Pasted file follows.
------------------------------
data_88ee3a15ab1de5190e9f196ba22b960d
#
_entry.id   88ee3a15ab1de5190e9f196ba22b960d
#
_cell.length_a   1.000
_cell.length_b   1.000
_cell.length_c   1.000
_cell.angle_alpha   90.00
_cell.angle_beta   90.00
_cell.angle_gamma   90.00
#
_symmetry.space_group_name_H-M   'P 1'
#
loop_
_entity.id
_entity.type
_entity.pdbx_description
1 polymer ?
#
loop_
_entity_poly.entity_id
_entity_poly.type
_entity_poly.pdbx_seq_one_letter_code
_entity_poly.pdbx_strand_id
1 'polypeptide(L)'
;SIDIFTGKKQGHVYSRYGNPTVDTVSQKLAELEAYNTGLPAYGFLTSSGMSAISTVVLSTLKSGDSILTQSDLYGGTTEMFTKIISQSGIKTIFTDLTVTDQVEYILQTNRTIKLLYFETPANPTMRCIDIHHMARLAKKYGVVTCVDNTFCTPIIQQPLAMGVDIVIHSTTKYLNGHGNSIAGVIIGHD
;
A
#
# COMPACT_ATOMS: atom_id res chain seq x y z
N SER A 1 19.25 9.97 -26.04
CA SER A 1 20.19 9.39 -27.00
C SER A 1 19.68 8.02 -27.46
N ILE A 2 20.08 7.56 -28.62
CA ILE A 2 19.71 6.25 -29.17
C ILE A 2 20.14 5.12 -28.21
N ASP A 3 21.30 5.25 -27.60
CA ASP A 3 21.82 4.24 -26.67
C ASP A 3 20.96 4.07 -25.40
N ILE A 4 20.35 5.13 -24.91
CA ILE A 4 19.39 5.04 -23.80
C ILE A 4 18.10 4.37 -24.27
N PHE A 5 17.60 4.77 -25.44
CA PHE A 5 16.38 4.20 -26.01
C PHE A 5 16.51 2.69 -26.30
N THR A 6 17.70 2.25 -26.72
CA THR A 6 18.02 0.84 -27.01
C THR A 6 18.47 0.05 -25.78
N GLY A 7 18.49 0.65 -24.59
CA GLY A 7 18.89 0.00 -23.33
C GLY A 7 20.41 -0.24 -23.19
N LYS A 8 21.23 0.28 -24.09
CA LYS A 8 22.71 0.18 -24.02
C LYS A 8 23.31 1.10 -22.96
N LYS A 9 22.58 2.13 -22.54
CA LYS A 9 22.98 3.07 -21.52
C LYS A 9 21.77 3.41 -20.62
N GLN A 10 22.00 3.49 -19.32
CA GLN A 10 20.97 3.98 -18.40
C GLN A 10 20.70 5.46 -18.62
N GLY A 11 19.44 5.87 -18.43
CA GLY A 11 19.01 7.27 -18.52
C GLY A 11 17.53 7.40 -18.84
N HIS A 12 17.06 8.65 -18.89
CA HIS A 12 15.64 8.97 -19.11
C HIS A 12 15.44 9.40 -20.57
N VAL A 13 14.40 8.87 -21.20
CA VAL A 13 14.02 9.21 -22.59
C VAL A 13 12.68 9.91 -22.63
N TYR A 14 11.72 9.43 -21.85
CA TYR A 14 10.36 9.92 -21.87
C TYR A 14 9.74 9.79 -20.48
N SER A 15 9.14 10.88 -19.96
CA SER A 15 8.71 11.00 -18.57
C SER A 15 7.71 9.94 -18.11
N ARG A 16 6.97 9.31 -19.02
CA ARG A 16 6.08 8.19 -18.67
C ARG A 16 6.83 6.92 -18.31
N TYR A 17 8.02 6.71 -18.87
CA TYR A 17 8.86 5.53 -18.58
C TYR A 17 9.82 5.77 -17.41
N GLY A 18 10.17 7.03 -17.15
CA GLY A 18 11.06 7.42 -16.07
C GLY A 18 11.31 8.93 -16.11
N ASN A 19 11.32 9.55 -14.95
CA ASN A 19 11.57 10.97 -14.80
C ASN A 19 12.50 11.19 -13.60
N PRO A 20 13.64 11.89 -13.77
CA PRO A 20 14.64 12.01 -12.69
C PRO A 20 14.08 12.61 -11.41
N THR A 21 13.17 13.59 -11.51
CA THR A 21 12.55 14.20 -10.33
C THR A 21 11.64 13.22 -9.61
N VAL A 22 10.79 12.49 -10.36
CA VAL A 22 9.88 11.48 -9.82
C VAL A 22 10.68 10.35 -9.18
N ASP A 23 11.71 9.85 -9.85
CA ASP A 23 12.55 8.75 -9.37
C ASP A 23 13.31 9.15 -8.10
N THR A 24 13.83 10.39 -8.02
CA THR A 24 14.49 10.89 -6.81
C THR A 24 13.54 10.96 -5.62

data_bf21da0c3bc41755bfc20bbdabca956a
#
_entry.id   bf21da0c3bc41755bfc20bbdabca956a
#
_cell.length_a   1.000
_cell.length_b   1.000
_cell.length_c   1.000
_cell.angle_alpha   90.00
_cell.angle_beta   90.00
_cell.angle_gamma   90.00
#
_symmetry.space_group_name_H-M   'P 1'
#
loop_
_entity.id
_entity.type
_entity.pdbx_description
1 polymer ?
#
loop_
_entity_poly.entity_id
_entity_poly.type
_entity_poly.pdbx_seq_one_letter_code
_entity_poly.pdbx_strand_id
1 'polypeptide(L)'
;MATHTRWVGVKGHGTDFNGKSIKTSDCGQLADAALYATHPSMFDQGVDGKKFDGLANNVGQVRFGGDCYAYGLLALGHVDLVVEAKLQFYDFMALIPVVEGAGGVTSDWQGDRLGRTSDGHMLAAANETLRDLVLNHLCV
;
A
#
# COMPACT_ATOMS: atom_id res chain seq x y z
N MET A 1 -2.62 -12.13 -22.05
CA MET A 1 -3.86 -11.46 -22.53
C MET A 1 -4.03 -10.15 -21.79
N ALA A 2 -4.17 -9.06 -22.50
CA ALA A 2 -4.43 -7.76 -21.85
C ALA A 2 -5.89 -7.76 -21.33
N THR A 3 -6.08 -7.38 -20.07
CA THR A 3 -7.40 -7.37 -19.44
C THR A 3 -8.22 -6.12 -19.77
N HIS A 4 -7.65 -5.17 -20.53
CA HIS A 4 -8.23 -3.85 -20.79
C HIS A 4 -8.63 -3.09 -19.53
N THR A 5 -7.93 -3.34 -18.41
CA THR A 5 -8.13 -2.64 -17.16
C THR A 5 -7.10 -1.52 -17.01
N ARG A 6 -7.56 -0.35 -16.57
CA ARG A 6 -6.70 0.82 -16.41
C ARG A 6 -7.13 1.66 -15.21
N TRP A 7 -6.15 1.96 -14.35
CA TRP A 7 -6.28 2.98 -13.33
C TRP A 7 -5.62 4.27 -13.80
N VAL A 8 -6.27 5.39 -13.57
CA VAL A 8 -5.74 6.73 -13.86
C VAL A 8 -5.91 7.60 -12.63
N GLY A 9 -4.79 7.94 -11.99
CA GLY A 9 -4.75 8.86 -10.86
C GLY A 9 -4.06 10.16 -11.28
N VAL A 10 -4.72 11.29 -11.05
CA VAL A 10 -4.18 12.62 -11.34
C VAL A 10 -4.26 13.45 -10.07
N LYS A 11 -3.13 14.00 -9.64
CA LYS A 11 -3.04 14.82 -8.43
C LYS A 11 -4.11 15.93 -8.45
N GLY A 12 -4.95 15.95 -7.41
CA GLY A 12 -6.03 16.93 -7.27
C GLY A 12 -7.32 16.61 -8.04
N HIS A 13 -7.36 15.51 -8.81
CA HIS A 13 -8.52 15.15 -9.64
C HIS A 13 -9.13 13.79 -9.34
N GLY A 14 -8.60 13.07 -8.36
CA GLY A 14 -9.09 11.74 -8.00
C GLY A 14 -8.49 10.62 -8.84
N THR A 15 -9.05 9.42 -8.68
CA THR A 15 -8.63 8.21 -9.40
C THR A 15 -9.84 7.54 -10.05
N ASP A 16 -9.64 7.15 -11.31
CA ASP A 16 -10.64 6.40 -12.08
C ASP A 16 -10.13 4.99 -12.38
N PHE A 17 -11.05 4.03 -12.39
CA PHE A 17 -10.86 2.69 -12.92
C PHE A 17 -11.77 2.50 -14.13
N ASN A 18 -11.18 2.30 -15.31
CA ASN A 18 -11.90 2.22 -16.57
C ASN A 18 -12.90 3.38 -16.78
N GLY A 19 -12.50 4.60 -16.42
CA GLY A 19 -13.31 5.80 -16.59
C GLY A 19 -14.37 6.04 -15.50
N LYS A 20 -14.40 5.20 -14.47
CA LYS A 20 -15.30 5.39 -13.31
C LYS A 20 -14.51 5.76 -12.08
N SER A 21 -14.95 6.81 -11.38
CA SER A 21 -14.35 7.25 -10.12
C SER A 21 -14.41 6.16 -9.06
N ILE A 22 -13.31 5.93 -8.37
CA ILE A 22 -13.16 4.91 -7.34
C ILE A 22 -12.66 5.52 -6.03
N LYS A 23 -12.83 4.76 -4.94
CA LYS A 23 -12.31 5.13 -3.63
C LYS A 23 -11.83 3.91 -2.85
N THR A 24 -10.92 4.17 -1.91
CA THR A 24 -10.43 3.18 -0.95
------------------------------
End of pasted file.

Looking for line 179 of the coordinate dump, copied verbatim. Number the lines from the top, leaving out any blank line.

CA ASP A 16 -10.64 6.40 -12.08